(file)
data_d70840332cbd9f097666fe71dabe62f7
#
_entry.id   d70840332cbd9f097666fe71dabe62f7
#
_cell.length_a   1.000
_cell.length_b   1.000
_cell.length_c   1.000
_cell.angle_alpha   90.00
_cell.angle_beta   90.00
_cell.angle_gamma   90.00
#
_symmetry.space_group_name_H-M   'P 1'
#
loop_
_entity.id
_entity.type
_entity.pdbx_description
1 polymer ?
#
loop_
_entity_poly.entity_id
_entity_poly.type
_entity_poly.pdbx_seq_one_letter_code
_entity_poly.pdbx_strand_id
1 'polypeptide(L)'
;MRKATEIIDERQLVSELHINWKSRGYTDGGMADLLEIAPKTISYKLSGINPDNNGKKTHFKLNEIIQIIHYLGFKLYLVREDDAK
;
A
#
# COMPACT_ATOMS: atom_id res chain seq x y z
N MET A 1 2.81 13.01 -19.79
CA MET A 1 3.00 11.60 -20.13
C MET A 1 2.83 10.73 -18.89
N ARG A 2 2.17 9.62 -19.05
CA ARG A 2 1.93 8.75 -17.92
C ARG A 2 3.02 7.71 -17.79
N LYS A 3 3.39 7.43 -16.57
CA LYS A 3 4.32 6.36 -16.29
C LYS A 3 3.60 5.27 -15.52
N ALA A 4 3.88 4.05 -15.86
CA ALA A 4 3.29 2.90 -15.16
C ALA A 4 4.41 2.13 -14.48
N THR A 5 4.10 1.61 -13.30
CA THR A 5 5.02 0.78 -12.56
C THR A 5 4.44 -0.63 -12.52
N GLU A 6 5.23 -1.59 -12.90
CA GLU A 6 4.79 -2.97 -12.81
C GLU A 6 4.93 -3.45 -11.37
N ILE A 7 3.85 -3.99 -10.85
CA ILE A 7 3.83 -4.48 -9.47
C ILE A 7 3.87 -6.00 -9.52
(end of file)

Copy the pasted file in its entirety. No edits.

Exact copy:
data_d70840332cbd9f097666fe71dabe62f7
#
_entry.id   d70840332cbd9f097666fe71dabe62f7
#
_cell.length_a   1.000
_cell.length_b   1.000
_cell.length_c   1.000
_cell.angle_alpha   90.00
_cell.angle_beta   90.00
_cell.angle_gamma   90.00
#
_symmetry.space_group_name_H-M   'P 1'
#
loop_
_entity.id
_entity.type
_entity.pdbx_description
1 polymer ?
#
loop_
_entity_poly.entity_id
_entity_poly.type
_entity_poly.pdbx_seq_one_letter_code
_entity_poly.pdbx_strand_id
1 'polypeptide(L)'
;MRKATEIIDERQLVSELHINWKSRGYTDGGMADLLEIAPKTISYKLSGINPDNNGKKTHFKLNEIIQIIHYLGFKLYLVREDDAK
;
A
#
# COMPACT_ATOMS: atom_id res chain seq x y z
N MET A 1 2.81 13.01 -19.79
CA MET A 1 3.00 11.60 -20.13
C MET A 1 2.83 10.73 -18.89
N ARG A 2 2.17 9.62 -19.05
CA ARG A 2 1.93 8.75 -17.92
C ARG A 2 3.02 7.71 -17.79
N LYS A 3 3.39 7.43 -16.57
CA LYS A 3 4.32 6.36 -16.29
C LYS A 3 3.60 5.27 -15.52
N ALA A 4 3.88 4.05 -15.86
CA ALA A 4 3.29 2.90 -15.16
C ALA A 4 4.41 2.13 -14.48
N THR A 5 4.10 1.61 -13.30
CA THR A 5 5.02 0.78 -12.56
C THR A 5 4.44 -0.63 -12.52
N GLU A 6 5.23 -1.59 -12.90
CA GLU A 6 4.79 -2.97 -12.81
C GLU A 6 4.93 -3.45 -11.37
N ILE A 7 3.85 -3.99 -10.85
CA ILE A 7 3.83 -4.48 -9.47
C ILE A 7 3.87 -6.00 -9.52